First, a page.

A list of 25 most serious common, well-understood coding errors used to exploit websites was released yesterday by a group of 35 high-profile organisations.
They include Microsoft, Symantec, the US Department of Homeland Security (DHS) and the National Security Agency's Information Assurance Division.
The initiative was coordinated by the SANS Institute and The MITRE Corp, a federally funded research-and-development centre.
Paul Kurtz, a partner with Good Harbor Consulting and one of the principal authors of the US National Strategy to Secure Cyberspace document, called the list "an incredibly important development".
Speaking at a news conference this morning, Kurtz said it's unfortunate that the security community took this long to come up with a document recognizing common and long-standing coding errors.
The unusual announcement is designed to focus attention on insecure software-development practices and ways to avoid those practices, SANS officials said in a statement. The goal in releasing the list is to give software buyers, developers and training programs a tool they can use to identify programming errors known to pose serious security risks. Looking ahead, the list will be tweaked if necessary to accommodate any new or particularly dangerous coding errors that might surface he said.
The list is organised into three classes and covers a variety of familiar issues. Nine fall into the category of "insecure interaction between components." Another nine are seen as "risky resource management" errors, while the rest are described as "porous defence" issues.
Coding errors were included based on how frequently they occurred and the seriousness of the security risk they pose.
The top two software problems in the list are improper input validation and improper output encoding errors.
Both of these errors are routinely made by "countless programmers" and are believed to be responsible for attacks that compromised hundreds of thousands of Web pages and databases in 2008, SANS said.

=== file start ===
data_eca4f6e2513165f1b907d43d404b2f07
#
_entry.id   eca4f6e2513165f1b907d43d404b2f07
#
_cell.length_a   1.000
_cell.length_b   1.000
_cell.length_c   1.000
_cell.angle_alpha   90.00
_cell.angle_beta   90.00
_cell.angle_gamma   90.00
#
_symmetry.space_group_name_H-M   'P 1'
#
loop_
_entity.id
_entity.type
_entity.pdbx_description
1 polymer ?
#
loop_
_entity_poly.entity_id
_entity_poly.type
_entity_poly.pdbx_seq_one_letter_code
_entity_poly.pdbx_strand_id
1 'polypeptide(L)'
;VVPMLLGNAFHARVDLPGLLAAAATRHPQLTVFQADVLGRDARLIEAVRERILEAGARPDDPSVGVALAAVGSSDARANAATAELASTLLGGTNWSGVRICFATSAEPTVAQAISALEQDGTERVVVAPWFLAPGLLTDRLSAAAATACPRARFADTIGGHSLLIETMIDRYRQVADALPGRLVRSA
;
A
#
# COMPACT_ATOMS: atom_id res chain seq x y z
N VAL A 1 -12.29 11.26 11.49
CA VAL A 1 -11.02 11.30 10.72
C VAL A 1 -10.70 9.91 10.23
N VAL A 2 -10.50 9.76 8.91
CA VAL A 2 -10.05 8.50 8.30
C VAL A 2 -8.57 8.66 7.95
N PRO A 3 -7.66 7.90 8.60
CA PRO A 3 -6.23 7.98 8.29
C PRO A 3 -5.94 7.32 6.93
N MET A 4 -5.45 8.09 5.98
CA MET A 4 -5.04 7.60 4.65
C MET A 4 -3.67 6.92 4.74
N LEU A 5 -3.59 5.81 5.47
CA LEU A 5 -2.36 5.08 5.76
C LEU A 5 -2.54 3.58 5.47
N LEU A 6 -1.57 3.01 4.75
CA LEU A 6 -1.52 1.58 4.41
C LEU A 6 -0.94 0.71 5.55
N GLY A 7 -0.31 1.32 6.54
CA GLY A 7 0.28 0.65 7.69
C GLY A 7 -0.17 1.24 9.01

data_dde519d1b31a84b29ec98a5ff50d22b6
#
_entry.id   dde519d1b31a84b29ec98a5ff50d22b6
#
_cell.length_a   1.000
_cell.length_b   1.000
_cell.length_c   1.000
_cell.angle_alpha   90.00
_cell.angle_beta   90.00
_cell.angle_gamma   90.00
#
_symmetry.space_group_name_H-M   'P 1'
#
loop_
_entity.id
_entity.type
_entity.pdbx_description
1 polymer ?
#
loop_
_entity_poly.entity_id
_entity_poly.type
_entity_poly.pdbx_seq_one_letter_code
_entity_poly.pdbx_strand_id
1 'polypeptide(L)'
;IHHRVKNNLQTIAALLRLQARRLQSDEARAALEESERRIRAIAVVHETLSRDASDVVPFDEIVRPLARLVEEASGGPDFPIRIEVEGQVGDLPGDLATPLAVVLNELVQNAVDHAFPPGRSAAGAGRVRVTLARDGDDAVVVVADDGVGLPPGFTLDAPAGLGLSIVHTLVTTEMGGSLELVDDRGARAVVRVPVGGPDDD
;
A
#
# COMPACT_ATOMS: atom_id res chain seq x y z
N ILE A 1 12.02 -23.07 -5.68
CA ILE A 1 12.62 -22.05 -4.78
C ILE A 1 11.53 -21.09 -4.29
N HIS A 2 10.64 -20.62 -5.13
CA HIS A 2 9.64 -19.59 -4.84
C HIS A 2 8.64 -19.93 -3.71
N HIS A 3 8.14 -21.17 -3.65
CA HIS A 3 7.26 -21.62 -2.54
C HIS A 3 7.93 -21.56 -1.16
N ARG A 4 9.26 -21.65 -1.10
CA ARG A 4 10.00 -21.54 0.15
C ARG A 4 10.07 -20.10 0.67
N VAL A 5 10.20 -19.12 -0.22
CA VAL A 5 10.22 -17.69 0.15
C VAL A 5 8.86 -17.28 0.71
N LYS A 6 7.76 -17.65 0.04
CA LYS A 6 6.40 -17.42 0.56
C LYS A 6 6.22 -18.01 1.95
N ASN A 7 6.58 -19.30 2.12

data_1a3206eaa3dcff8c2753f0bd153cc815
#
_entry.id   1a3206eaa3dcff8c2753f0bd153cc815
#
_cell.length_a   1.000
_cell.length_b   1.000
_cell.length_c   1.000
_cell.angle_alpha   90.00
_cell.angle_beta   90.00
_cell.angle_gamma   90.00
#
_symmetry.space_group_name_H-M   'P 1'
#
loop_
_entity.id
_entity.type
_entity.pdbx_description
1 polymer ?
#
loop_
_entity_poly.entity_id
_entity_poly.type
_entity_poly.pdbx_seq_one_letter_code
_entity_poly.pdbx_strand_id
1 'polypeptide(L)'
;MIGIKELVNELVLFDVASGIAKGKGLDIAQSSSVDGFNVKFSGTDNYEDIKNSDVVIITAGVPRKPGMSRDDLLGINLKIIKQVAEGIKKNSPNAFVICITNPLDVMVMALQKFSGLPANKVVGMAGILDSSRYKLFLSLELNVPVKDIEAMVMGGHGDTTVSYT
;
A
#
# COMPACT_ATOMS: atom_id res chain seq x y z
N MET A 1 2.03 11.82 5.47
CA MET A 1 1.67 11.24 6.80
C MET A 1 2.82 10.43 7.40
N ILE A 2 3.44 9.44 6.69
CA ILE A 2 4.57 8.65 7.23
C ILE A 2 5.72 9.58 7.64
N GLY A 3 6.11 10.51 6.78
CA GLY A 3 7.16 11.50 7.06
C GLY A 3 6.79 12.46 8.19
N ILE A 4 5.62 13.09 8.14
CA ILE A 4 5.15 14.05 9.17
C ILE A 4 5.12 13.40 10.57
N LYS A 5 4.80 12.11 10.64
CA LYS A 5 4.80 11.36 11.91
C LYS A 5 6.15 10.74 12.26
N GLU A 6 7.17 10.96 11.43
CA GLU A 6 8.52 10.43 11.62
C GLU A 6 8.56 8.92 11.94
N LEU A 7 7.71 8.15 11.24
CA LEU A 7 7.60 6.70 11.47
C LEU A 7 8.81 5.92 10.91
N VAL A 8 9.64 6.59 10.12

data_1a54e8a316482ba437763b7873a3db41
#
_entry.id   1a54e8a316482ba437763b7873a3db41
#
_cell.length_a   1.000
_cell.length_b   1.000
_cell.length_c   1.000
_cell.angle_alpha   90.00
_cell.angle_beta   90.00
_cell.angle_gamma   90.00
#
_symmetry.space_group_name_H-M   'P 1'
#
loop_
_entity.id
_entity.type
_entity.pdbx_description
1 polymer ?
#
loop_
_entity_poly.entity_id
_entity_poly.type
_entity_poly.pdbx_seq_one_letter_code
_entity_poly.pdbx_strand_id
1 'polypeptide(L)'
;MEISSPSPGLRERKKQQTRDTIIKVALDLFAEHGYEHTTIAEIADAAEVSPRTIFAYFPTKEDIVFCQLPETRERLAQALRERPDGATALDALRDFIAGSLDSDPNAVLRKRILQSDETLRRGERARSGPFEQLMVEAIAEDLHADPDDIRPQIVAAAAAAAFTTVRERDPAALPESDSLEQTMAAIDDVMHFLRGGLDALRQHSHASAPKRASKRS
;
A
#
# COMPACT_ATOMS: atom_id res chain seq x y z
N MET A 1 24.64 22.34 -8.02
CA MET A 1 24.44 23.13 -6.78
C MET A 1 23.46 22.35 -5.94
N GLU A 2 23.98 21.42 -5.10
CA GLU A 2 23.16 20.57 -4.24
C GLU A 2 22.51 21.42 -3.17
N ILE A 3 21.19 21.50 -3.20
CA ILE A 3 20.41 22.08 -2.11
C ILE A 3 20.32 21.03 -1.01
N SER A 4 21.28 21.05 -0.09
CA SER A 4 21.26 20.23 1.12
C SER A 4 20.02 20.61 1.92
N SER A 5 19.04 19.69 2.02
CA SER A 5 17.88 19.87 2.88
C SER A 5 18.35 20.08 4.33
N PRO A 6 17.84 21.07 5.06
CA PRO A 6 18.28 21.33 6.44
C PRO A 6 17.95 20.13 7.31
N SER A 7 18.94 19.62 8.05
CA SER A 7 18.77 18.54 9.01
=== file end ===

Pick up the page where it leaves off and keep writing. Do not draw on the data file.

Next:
Also making the list are errors such as a failure to preserve SQL query and web page structures leading to SQL injection and cross-site scripting vulnerabilities as well as buffer-overflow mistakes and chatty error messages. The full list is available at www.sans.org/top25.
The fact that buffer-overflow errors made the list, even though programmers have been making that mistake for three decades, shows how hard it is to get "developers to build really good code", said Chris Wysopal, chief technology officer at application security vendor Veracode which helped compile the list.
The increasing use of new Java and .Net tools for development are reducing some kinds of errors, but a majority of commercial software is still based on C, where programming practices haven't changed all that much, he said.
The Top 25 list can be an especially tool useful when companies are outsourcing work to a third-party or buying software from smaller vendors, he said.
The state of New York and other state governments are already planning to use it to help with software procurement. The idea is to get software developers to certify in writing that their code is free of the errors mentioned in the list, SANS said. It noted that the Common Criteria program used for federal procurement "may" also use the Top 25 list during the software buying process.
Another important audience for the list is the software programming community. The organisations behind the list hope that it will be used by application development teams to evaluate the security of code under development.
The developers of the list are also hoping that it will be useful at educational institutions in teaching programmers how to avoid errors. One of the organizations that participated in building the list was the University of California, Davis, which has established a secure coding clinic to check student-written software for the presence of the programming errors.